They don't do justice to the authentic lived faith experience of their Churches - but tend to present a rather strident if not distorted view that is a big turn-off.

Or so I say.

Alex

Re: Communion With Peter Thru Rome Alone #115154 11/10/03 03:08 PM
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Glory to Jesus Christ!

Hello Mardukm,
Quote
I have a question: if I decide to come into communion with Rome, will I HAVE to go to St. Mary's? It is really out of the way. With traffic, it will take a little over an hour to drive there. Can I still attend Liturgy at St. John's Coptic Orthodox Church?
It is my understanding that you do not have to attend the Coptic Catholic parish if it is not convenient. You may attend any Catholic parish of whatever Sui Iuris church as the need arises.

I also am given to understand that at the time of your reception into the church you will declare which Sui Iuris church you will enter into. I believe that you will automatically be considered a Coptic Catholic unless you decide otherwise, but make sure that this is clearly done correctly at the time.

You may wish to be received at the church of St Mary's by a Coptic Catholic priest. If you really want to attend a more convenient parish elsewhere you could register at another parish later, you would always be considered a Coptic Catholic wherever you worship (if that's what you want).

As to continuing to attend the Coptic Orthodox church, that may be possible, someone more knowledgeable than I will have to answer that. Consult the Catholic priest at Saint Mary's first. If the Catholic priest is agreeable then you would still need the permission of the Coptic Orthodox priest to continue to receive the Holy Mysteries, you may be denied.

You never know, if the Catholic community grows enough you may be able to participate in the founding of another Coptic Catholic parish closer to home!

Peace in Christ,
Michael

Re: Communion With Peter Thru Rome Alone #115155 11/10/03 04:20 PM
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Dear Michael,

What you said reminds me of Met. Andrew Sheptytsky and the mother of Bl. Leonid Fyodorov.

She became a Russian Byzantine Catholic and her confessor was a Polish priest who told her she could not attend the Russian Orthodox Church for the celebration of the Horologion - or anything.

When Met. Andrew visited her, she revealed her pain (there were no Russian Catholic parishes anywhere near her to speak of).

And to this, Met. Andrew replied, "Why can't you attend daily Matins and Vespers (as was her custom as an Orthodox Christian) at an Orthodox church? Or kiss the Cross etc.? All these things are holy."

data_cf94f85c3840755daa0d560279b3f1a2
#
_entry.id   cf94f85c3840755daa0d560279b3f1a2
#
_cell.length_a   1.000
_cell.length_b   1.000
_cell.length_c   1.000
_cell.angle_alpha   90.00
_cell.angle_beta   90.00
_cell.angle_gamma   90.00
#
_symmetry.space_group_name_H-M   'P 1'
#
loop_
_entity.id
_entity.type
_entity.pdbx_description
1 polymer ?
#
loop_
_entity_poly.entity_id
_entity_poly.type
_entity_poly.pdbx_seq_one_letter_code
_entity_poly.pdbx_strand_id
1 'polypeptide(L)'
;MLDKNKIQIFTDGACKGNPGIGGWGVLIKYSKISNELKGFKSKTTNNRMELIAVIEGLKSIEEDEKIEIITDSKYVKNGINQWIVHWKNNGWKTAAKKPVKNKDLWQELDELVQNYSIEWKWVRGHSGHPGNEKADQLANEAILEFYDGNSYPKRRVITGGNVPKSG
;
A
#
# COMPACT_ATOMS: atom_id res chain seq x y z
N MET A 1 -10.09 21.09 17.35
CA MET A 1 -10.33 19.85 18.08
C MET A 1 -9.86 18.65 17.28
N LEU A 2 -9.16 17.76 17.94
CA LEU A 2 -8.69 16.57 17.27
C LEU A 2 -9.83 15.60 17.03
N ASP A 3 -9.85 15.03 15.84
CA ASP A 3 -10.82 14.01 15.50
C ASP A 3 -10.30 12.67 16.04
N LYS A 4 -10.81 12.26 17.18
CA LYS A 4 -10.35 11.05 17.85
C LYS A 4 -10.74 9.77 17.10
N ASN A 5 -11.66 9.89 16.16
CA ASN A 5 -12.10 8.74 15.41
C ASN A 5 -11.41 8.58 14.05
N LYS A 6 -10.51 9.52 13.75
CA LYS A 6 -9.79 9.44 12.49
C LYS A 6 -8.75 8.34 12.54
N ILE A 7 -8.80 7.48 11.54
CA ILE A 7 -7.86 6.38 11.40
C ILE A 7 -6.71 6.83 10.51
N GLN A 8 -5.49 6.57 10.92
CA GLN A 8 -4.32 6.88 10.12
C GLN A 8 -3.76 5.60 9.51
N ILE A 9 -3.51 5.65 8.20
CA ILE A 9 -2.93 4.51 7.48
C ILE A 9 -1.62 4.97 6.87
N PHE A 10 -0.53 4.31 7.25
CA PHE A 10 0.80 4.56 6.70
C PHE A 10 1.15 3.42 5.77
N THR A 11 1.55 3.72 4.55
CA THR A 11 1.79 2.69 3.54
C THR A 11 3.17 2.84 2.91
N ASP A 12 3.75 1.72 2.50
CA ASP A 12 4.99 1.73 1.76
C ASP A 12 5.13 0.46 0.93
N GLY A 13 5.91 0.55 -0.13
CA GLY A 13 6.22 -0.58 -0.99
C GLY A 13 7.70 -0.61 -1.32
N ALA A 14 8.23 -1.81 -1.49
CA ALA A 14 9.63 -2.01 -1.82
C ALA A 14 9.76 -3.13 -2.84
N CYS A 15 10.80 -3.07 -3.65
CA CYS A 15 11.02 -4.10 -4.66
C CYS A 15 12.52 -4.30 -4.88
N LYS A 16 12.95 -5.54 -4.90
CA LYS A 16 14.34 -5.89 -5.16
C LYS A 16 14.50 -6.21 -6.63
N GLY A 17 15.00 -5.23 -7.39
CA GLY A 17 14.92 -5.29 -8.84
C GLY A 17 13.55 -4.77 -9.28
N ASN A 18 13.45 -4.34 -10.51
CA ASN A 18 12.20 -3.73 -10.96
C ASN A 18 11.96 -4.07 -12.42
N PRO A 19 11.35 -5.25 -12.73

Alex

Re: Communion With Peter Thru Rome Alone #115156 11/11/03 12:41 AM
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Originally posted by mardukm:
Upon studying Coptic history, I discovered that my Church changed the canon of Scripture in the early part of the 20th century.
Interesting, I have never run across this myself. What exactly was 'changed' and why? Is there any sources you could provide? I ask because studying the formation of Scripture is a 'hobby' of mine as well. Many find it boring, but I find it to be fascinating.

Quote
I am impressed that the Catholic Church has had a stable Canon of Scripture since 382 A.D. and has not changed it since.
Yes and no. Yes, the Canon did not change and remained the same in just about every ecclesiastical list I am aware of since Carthage and Hippo. However, the exact status of the deuterocanonicals was in dispute for centuries after. Are they equal to the protocanonicals? Below them? Etc. One finds great Western Fathers such as St. Gregory the Great and others like St. Hugo of Victor express doubts about the canonicity of the deuteros, even up to outright rejection of them as being such. Of course, most who did make these statements also quoted from them liberally as being Scripture. So it would seem they viewed the deuteros as inspired but on a level below that of the protocanonicals (I suppose a canon within a canon so to speak). This would be the so-called Jeromist position after St. Jerome. Still many others followed St. Augustine's position and these books remained in the Canon. There was much more to this, but the issue wasn't settled definitavely in the Catholic Church until Trent in response to the Protestants.

Pax Christi,
John


Pax Christi,
John
Re: Communion With Peter Thru Rome Alone #115157 11/12/03 07:28 AM
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Dear Alex,

Thank you for the advice. I just want to look, and I will keep my guard up. I have read many of your posts, and you are a great example of an Eastern Christian in communion with Rome.

Dear John,

The reference to the change in Canon is in the Coptic Encyclopedia. Unfortunately, I do not have the specific reference, but that is where I read it. I am thinking of going to Fuller this weekend, and I will look up the specific reference for you.